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Inside Ericsson’s bribery and corruption network in war-torn Iraq, which includes its deals with ISIS terrorists: A comprehensive explainer

The day after Ekholm’s admission that the company might have paid ISIS, Ericsson’s share value dropped to $4.4 billion. However, he maintained that the investigation could not identify any Ericsson employee who was directly involved in financing the terrorists in Iraq.

A storm has rocked the fate of Swedish Telecom giant Ericsson after an investigation revealed its deals with the terrorist group ISIS when it had gained control of Iraq in 2014. The company’s internal investigation has revealed that the company sought permission from ISIS to smuggle its equipment from alternative routes in Iraq and has also thrown light on corrupt deals of its subcontractors with Islamic State terrorists.

An investigation led by the International Consortium of Investigative Journalists (ICIJ) exposes Ericsson’s internal probe report in the company which talks in detail about its sustained role in Iraq despite the take over of ISIS. The report reveals that the tech giant minted ‘tens of millions of dollars’ through questionable payments in order to sustain its operations in the war-torn country. The internal investigation done by Ericsson documents its suspicious dealing through slush funds, corrupt dealings of its local subcontractors with terrorists and payoffs to independent executives who wielded its network in Iraq.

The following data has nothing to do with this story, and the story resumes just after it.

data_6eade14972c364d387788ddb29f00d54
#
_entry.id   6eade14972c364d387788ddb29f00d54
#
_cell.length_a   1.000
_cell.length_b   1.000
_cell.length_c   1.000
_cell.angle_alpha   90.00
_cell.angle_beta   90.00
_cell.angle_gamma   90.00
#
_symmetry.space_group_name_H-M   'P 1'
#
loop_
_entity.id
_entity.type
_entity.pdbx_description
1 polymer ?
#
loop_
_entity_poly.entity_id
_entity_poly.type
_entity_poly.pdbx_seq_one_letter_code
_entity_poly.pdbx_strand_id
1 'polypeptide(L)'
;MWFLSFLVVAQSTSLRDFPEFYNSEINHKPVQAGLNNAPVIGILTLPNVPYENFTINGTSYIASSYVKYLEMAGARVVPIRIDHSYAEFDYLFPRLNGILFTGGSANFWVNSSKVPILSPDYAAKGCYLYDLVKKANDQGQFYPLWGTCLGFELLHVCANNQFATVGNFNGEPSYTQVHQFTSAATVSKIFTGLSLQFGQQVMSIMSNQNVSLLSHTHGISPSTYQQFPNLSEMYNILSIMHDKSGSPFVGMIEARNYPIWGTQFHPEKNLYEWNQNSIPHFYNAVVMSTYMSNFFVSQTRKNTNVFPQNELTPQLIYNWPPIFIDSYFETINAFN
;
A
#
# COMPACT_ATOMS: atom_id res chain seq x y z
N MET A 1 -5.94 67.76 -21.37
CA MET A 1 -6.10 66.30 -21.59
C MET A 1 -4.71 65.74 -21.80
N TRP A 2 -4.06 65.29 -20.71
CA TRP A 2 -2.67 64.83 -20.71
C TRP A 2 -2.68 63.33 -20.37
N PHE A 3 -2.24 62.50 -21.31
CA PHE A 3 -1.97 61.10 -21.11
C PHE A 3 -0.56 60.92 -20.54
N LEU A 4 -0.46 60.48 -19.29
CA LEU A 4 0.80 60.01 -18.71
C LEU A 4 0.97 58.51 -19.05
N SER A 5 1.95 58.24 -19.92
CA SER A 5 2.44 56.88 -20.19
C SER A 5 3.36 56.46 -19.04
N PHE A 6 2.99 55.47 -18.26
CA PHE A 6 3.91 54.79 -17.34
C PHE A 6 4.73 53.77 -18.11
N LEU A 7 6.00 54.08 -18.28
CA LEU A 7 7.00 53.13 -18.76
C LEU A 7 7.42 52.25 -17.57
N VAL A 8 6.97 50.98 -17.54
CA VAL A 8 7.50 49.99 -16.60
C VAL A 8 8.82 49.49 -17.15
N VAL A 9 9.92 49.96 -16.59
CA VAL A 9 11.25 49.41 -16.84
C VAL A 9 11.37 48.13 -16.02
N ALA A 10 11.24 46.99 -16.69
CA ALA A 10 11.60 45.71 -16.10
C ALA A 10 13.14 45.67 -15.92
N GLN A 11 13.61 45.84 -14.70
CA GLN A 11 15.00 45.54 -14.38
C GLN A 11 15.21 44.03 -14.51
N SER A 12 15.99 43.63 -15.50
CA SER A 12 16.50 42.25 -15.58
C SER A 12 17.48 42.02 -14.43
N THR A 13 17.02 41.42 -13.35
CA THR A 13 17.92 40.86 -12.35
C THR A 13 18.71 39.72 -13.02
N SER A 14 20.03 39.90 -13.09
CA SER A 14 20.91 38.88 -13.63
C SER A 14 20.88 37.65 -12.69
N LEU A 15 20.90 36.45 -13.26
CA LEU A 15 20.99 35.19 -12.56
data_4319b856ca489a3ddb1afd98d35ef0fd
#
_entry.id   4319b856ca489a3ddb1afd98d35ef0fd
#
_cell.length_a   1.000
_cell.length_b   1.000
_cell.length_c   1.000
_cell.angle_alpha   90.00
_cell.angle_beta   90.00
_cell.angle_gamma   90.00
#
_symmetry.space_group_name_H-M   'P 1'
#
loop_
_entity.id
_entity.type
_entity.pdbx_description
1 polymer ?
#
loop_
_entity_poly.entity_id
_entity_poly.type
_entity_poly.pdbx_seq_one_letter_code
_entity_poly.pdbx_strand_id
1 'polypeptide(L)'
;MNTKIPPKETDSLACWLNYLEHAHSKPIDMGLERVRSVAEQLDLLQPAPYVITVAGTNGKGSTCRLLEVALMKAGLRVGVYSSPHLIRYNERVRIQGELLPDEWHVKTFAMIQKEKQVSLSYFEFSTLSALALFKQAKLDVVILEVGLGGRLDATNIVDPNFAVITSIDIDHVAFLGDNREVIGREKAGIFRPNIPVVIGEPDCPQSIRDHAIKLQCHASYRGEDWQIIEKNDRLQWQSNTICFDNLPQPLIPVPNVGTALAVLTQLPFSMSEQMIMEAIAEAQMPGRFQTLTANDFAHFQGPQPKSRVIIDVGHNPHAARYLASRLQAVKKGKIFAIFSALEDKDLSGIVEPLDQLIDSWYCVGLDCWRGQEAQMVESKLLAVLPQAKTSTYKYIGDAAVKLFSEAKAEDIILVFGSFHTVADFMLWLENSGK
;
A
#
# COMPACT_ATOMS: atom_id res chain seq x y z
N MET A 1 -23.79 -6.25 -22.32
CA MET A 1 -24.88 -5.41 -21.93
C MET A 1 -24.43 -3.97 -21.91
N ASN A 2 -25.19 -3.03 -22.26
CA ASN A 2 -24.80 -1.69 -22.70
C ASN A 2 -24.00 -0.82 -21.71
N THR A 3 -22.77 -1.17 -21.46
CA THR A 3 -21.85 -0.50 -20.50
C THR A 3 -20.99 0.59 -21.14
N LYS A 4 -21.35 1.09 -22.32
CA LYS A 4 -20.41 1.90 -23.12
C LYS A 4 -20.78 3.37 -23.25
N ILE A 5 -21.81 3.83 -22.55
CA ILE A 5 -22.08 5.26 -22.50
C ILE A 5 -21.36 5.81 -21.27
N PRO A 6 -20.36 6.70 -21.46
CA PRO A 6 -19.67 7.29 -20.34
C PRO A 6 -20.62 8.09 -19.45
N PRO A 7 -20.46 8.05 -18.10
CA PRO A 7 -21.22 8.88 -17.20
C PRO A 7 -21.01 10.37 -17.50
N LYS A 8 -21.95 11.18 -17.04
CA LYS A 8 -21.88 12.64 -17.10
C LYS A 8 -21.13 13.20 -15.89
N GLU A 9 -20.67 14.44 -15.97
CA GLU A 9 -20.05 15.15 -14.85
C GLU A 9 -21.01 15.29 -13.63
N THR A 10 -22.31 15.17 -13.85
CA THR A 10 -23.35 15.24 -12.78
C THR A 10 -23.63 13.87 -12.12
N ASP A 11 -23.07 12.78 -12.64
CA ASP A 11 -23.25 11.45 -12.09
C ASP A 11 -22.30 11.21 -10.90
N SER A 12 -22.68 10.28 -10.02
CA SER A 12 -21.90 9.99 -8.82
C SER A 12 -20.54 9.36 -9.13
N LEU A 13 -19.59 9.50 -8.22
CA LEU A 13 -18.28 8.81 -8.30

Ericsson’s global Corruption racket

In 2013, Ericsson, which is one of key players supported by the US in countering China’s globalist digital expansion dream, admitted that is undergoing an investigation led by the US Department of Justice over allegations of bribery and corruption in many parts of the world. The investigation revealed that Ericsson officials were involved in Bribery in over 5 countries including China, Kuwait, Vietnam, Indonesia and Djbouti which took place over a 17-year period. Another internal investigation in the company revealed that in 2019, the company examined the corruption practices of its employees in over 15 other countries. In the same year, the company entered in a USD 1 billion bribery settlement with the US Department of Justice and the Securities and Exchange Commission.